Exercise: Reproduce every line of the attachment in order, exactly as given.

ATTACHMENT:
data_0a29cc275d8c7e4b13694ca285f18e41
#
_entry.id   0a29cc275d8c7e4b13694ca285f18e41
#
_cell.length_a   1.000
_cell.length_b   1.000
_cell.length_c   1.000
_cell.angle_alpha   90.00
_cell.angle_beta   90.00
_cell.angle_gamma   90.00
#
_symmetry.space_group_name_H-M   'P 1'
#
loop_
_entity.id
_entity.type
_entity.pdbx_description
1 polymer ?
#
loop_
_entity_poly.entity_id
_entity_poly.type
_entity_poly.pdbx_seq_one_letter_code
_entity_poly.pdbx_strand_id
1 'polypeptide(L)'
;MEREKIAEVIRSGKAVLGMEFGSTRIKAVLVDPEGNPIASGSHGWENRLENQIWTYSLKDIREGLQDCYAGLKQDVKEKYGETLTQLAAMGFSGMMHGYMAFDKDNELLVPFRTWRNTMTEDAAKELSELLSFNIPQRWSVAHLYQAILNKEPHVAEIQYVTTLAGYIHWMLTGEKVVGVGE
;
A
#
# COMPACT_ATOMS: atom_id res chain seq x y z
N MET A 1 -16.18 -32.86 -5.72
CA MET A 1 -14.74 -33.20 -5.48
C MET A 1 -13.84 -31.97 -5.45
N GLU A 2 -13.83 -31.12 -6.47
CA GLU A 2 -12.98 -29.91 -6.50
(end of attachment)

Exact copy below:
data_0a29cc275d8c7e4b13694ca285f18e41
#
_entry.id   0a29cc275d8c7e4b13694ca285f18e41
#
_cell.length_a   1.000
_cell.length_b   1.000
_cell.length_c   1.000
_cell.angle_alpha   90.00
_cell.angle_beta   90.00
_cell.angle_gamma   90.00
#
_symmetry.space_group_name_H-M   'P 1'
#
loop_
_entity.id
_entity.type
_entity.pdbx_description
1 polymer ?
#
loop_
_entity_poly.entity_id
_entity_poly.type
_entity_poly.pdbx_seq_one_letter_code
_entity_poly.pdbx_strand_id
1 'polypeptide(L)'
;MEREKIAEVIRSGKAVLGMEFGSTRIKAVLVDPEGNPIASGSHGWENRLENQIWTYSLKDIREGLQDCYAGLKQDVKEKYGETLTQLAAMGFSGMMHGYMAFDKDNELLVPFRTWRNTMTEDAAKELSELLSFNIPQRWSVAHLYQAILNKEPHVAEIQYVTTLAGYIHWMLTGEKVVGVGE
;
A
#
# COMPACT_ATOMS: atom_id res chain seq x y z
N MET A 1 -16.18 -32.86 -5.72
CA MET A 1 -14.74 -33.20 -5.48
C MET A 1 -13.84 -31.97 -5.45
N GLU A 2 -13.83 -31.12 -6.47
CA GLU A 2 -12.98 -29.91 -6.50